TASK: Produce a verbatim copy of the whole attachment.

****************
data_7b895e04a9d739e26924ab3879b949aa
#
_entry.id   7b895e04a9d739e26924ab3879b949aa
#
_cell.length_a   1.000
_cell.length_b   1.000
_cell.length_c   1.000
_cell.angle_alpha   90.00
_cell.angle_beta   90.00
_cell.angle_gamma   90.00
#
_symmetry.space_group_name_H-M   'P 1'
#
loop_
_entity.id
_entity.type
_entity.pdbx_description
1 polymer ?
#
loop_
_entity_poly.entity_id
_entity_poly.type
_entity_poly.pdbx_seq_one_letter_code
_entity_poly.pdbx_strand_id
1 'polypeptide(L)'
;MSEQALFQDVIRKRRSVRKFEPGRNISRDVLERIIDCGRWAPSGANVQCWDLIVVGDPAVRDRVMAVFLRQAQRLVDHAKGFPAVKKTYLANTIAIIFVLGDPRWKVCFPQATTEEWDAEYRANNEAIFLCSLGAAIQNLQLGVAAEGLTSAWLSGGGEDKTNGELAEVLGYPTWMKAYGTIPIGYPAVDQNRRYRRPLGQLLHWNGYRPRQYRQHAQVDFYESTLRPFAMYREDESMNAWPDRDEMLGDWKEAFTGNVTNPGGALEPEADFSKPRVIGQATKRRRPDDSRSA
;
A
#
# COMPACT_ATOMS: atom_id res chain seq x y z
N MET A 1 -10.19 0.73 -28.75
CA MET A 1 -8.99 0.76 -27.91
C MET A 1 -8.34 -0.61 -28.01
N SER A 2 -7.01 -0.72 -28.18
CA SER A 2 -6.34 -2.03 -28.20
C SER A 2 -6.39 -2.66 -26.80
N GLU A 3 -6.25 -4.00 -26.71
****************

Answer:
data_7b895e04a9d739e26924ab3879b949aa
#
_entry.id   7b895e04a9d739e26924ab3879b949aa
#
_cell.length_a   1.000
_cell.length_b   1.000
_cell.length_c   1.000
_cell.angle_alpha   90.00
_cell.angle_beta   90.00
_cell.angle_gamma   90.00
#
_symmetry.space_group_name_H-M   'P 1'
#
loop_
_entity.id
_entity.type
_entity.pdbx_description
1 polymer ?
#
loop_
_entity_poly.entity_id
_entity_poly.type
_entity_poly.pdbx_seq_one_letter_code
_entity_poly.pdbx_strand_id
1 'polypeptide(L)'
;MSEQALFQDVIRKRRSVRKFEPGRNISRDVLERIIDCGRWAPSGANVQCWDLIVVGDPAVRDRVMAVFLRQAQRLVDHAKGFPAVKKTYLANTIAIIFVLGDPRWKVCFPQATTEEWDAEYRANNEAIFLCSLGAAIQNLQLGVAAEGLTSAWLSGGGEDKTNGELAEVLGYPTWMKAYGTIPIGYPAVDQNRRYRRPLGQLLHWNGYRPRQYRQHAQVDFYESTLRPFAMYREDESMNAWPDRDEMLGDWKEAFTGNVTNPGGALEPEADFSKPRVIGQATKRRRPDDSRSA
;
A
#
# COMPACT_ATOMS: atom_id res chain seq x y z
N MET A 1 -10.19 0.73 -28.75
CA MET A 1 -8.99 0.76 -27.91
C MET A 1 -8.34 -0.61 -28.01
N SER A 2 -7.01 -0.72 -28.18
CA SER A 2 -6.34 -2.03 -28.20
C SER A 2 -6.39 -2.66 -26.80
N GLU A 3 -6.25 -4.00 -26.71